Francis Silas Rodgers, original builder and owner of the Wentworth Mansion had a “thing” for fire. He organized the city’s first paid fire department and attended every single fire in Charleston until his death. He was said to have watched the city’s fires first from the cupola. Each of the three churches on Penelope’s Holy City Excursion was plagued by fire. Had he been alive for each blaze, we know Mr. Rodgers would have watched and attended each one himself.
This week was tough, y’all, but many of you guessed correctly. Here are the three churches Penelope toured with Bulldog Tours‘ John LaVerne.
#1 St. Philip’s Episcopal Church: How fitting. The first Holy City site on Penelope’s tour is actually located on Charleston’s famous Church Street. St. Philip’s Episcopal Church is a gathering place for Charleston’s oldest and quite possibly most resilient congregation. Since its founding in 1680, St. Philip’s has called three different buildings home, two of those on its current plot of land. The first two buildings had terrible brushes with Charleston’s early devastating elements: hurricanes, sickness and war included. After its initial move to Church Street, St. Philip’s Number 2 was burned completely to the ground. The church people worship in today was restored in the early 1800’s. St. Philip’s adjacent graveyard is a resting place for Charleston power-players like Charles Pinckney and John C. Calhoun.
#2 St. Michael’s Episcopal Church: Stop two on The Tour de Holy City was St. Michael’s Episcopal Church, built on the plot of land where St. Philip’s was originally located. St. Michael’s congregation split from St. Philip’s after a rapid growth in attendance. Church members who lived in the lower section of the city constructed St. Michael’s in the late 1600’s. The building’s stunning architecture is a sign of the times, when Charleston was the wealthiest city in British America. Charleston’s success in exporting rice and indigo (like you learned last week) also meant its buildings were constructed with grand details like St. Michael’s 186-foot tall steeple, columns and porticos (the latter, visible at the Old Exchange, too!) St. Michael’s majestic white steeple represents one of the “Four Corners of Charleston Law” on the intersection of Meeting and Broad Streets. John Rutledge is buried here and both historic and modern day celebrities (ie: George Washington and Oprah) worshiped in the church’s center box pew, The Governor’s Pew.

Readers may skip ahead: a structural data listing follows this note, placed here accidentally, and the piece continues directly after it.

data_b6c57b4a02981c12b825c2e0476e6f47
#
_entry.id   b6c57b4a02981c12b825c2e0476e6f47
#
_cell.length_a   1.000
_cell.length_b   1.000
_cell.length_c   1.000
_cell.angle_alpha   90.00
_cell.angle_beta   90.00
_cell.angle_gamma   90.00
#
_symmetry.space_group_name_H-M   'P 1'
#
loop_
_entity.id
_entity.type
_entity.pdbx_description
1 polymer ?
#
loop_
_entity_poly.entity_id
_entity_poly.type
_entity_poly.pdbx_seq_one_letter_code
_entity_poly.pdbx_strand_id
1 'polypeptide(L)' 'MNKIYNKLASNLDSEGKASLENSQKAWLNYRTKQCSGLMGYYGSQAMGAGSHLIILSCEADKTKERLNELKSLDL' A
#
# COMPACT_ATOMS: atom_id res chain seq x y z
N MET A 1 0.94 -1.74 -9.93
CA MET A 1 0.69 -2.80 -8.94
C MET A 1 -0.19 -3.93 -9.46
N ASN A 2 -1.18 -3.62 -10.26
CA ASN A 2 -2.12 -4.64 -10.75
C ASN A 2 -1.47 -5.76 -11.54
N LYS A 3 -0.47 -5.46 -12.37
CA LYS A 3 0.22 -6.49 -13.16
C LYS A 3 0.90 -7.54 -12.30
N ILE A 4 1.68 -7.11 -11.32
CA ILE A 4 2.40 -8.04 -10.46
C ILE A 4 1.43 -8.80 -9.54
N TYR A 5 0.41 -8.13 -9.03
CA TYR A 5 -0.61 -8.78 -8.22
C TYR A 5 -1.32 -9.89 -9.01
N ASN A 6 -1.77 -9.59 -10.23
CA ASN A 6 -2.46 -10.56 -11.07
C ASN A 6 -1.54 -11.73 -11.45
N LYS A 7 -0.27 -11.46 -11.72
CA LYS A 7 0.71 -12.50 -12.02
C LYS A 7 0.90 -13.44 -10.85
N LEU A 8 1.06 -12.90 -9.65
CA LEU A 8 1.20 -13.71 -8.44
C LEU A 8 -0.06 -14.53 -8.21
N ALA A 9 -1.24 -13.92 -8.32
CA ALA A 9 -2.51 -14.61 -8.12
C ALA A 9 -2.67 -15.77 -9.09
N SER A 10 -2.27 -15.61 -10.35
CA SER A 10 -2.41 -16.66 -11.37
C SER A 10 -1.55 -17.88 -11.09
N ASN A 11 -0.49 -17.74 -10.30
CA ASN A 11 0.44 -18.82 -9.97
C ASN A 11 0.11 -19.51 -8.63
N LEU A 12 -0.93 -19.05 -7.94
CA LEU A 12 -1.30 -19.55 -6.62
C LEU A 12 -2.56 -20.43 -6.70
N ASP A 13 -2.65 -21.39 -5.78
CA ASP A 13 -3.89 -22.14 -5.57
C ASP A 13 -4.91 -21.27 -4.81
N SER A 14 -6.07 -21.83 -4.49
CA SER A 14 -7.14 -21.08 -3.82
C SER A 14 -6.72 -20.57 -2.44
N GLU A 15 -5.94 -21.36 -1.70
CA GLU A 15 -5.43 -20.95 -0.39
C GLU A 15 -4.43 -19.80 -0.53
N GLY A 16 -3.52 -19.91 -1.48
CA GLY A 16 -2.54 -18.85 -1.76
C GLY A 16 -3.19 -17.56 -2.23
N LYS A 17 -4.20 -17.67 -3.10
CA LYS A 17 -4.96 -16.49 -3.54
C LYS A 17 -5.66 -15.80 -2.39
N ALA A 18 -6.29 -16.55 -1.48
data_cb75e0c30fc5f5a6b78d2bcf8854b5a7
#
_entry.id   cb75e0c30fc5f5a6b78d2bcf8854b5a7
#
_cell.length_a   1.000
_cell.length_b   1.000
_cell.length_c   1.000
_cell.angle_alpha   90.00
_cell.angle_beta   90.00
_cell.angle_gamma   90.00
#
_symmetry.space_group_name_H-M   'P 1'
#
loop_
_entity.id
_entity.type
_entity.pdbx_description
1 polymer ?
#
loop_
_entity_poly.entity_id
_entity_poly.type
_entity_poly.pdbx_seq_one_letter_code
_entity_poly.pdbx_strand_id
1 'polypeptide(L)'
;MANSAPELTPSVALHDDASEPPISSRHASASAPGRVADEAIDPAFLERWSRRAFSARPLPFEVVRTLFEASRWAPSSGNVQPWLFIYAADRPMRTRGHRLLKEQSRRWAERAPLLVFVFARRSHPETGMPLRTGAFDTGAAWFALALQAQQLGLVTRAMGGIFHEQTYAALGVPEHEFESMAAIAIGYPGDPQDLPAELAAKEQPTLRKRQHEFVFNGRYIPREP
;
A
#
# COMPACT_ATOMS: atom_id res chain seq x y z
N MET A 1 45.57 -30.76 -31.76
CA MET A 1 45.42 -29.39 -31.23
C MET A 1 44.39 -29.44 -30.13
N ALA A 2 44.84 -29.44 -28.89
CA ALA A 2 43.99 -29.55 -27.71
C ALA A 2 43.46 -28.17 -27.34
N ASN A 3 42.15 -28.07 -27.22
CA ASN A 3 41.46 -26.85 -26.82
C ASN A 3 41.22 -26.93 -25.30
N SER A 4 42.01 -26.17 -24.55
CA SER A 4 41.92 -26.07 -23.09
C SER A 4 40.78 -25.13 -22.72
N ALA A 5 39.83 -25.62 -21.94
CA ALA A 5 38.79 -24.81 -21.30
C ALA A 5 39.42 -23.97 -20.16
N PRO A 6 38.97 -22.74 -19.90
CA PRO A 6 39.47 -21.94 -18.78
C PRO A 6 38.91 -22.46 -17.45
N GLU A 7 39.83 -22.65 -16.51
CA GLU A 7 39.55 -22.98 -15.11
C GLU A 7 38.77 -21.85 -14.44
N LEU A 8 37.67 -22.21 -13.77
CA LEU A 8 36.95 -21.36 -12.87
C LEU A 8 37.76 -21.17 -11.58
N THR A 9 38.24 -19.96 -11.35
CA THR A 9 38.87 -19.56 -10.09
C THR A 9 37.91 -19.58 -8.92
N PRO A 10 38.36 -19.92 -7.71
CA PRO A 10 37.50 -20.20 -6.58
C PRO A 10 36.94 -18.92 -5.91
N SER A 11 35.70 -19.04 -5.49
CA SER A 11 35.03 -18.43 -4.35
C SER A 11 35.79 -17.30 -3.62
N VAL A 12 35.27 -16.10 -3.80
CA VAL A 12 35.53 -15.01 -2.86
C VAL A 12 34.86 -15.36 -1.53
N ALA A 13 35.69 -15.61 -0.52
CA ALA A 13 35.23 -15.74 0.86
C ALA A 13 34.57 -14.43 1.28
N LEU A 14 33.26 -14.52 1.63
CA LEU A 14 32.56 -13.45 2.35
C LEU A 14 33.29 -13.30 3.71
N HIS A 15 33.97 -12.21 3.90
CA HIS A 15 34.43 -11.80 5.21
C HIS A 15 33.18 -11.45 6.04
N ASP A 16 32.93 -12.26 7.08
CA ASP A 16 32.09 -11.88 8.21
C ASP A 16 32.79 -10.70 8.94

#3 Cathedral of St. John the Baptist: Penelope was so in awe by the grandeur of St. Michael’s, that she asked to see the church next door to the John Rutledge House Inn, her first overnight accommodations. She continued on down Broad Street to take in the Cathedral of St. John the Baptist. The Catholic Cathedral was originally built in 1821 by Bishop John England. Similar to stops #1 and #2, this church went head-to-head with Charleston disaster. Its first brush was in 1861, when a Hasell Street fire broke out and took down the Cathedral in its path. What’s on display now is an unbelievable building, Gothicly styled and made from Connecticut Brownstone. The interior is stunning with white marble altars and intricate stained glass windows depicting various scenes from the Bible. Visible from the Wentworth Mansion cupola, the Cathedral’s 100-foot spire is a fairly recent addition to the Charleston skyline: a dream add-on from the original building’s drawing plan.
Penelope’s excursion only scratched the surface of a true Holy City experience. Charleston is home to a variety of congregations ranging from Unitarian, Lutheran, Jewish, African Methodist Episcopal, French Huguenots… the list goes on for days. It’s another reason why Charleston is so amazing. Everybody is welcome to do their own thing here and for the most part, they always have been.